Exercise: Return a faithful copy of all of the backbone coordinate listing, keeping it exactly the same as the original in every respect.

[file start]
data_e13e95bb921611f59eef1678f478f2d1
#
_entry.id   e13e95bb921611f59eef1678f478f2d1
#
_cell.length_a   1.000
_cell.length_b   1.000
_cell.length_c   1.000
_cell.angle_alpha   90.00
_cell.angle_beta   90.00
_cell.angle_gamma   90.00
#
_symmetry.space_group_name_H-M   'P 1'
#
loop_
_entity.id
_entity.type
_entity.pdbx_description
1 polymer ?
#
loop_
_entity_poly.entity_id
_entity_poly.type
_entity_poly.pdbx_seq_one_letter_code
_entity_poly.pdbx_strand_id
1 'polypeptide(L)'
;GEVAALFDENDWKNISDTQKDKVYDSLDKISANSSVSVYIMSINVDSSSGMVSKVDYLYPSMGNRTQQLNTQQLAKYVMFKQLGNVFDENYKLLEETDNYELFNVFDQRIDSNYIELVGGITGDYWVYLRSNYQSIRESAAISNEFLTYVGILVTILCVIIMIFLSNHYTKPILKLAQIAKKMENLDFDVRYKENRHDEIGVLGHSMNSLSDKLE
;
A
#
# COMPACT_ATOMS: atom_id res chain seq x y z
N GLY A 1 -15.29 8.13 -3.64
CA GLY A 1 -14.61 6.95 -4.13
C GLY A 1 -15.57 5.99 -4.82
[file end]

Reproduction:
data_e13e95bb921611f59eef1678f478f2d1
#
_entry.id   e13e95bb921611f59eef1678f478f2d1
#
_cell.length_a   1.000
_cell.length_b   1.000
_cell.length_c   1.000
_cell.angle_alpha   90.00
_cell.angle_beta   90.00
_cell.angle_gamma   90.00
#
_symmetry.space_group_name_H-M   'P 1'
#
loop_
_entity.id
_entity.type
_entity.pdbx_description
1 polymer ?
#
loop_
_entity_poly.entity_id
_entity_poly.type
_entity_poly.pdbx_seq_one_letter_code
_entity_poly.pdbx_strand_id
1 'polypeptide(L)'
;GEVAALFDENDWKNISDTQKDKVYDSLDKISANSSVSVYIMSINVDSSSGMVSKVDYLYPSMGNRTQQLNTQQLAKYVMFKQLGNVFDENYKLLEETDNYELFNVFDQRIDSNYIELVGGITGDYWVYLRSNYQSIRESAAISNEFLTYVGILVTILCVIIMIFLSNHYTKPILKLAQIAKKMENLDFDVRYKENRHDEIGVLGHSMNSLSDKLE
;
A
#
# COMPACT_ATOMS: atom_id res chain seq x y z
N GLY A 1 -15.29 8.13 -3.64
CA GLY A 1 -14.61 6.95 -4.13
C GLY A 1 -15.57 5.99 -4.82